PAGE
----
We have an engagement problem at work. It is well known. The last workplace environment survey (WES) results demonstrated our division had sunk to the lowest scoring work unit in the entirety of the Ministry. At one time, it had one of the highest scores. The impact is acutely felt. As such, I had some hope when the Deputy Minister put out a call for expressions of interest to co-chair an employee engagement forum, there was just one catch: subject to supervisor approval.
I am not a person who believes that any problem can be solved by denying that it exists in the first place. Further, my door has been open and I have had an open ear to my colleagues. I have also written a book review in our divisional newsletter on a book that seems 'on-track' for solving these kinds of problems (Dan Pontefract's Flat Army: Creating a Connected and Engaged Organization). I have given voice to the concerns I have heard at meetings. I have also undertaken a project that resulted in art being hung in the halls - halls that had been barren for a decade. I want work to be a better place, I truly do - so I figured I should throw my hat in the ring.
As such I was greatly disappointed when my supervisor came into my office on Friday to tell me that she was withholding approval of my application to Co-chair the forum. Not so much because she wanted to, but rather because the Executive Director felt there might be workload issues, and more tellingly that "I may express negative opinions with respect to the situation in our division". I wish I could say that it was completely unexpected, but it really wasn't as the executive director has demonstrated that she is far more concerned with how things look, than with how things are. Yet another indication of where the culture of my workplace is at - and how unlikely it is to change anytime soon.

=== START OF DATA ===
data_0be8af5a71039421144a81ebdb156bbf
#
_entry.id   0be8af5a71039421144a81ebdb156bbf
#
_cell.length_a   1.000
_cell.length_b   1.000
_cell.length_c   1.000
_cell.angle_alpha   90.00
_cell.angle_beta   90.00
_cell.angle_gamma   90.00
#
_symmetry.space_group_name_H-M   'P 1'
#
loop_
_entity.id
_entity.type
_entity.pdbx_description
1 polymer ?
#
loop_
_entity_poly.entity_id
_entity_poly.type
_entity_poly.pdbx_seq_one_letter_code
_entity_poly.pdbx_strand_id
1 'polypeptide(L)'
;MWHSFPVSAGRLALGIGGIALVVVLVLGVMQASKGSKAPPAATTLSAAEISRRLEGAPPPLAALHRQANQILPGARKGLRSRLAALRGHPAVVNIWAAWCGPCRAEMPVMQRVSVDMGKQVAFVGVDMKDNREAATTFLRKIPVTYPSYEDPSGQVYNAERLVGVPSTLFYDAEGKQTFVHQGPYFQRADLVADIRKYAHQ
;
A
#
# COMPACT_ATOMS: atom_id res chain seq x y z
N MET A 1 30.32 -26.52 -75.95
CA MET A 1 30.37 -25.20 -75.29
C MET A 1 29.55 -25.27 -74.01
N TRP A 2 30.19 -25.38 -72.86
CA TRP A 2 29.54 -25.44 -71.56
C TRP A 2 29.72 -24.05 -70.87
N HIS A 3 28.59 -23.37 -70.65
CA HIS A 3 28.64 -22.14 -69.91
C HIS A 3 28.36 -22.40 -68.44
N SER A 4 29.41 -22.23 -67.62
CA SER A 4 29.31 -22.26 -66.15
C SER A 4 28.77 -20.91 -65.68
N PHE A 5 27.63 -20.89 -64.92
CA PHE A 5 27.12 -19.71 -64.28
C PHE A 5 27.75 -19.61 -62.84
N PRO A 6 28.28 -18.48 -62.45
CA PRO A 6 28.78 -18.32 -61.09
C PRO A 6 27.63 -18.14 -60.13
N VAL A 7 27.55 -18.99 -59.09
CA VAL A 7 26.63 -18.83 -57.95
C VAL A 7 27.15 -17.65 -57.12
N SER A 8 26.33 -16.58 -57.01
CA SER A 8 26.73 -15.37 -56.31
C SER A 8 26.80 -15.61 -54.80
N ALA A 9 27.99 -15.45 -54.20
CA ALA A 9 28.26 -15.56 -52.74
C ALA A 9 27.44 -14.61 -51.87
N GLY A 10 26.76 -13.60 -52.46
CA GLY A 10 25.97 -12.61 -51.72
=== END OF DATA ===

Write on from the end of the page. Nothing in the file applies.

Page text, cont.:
This is the painful part - the part where the relationship has been long-dead, the part where whatever bits I once loved have long since withered, the part where it is clear there is not going to be some miraculous turn around. This is the part where I have to take into account my strengths and the work I could be doing instead. This is the part where I must dig deep - think hard, and hope that in 25 years I will look back and know I made the right choices even though they were hard and uncomfortable and risky.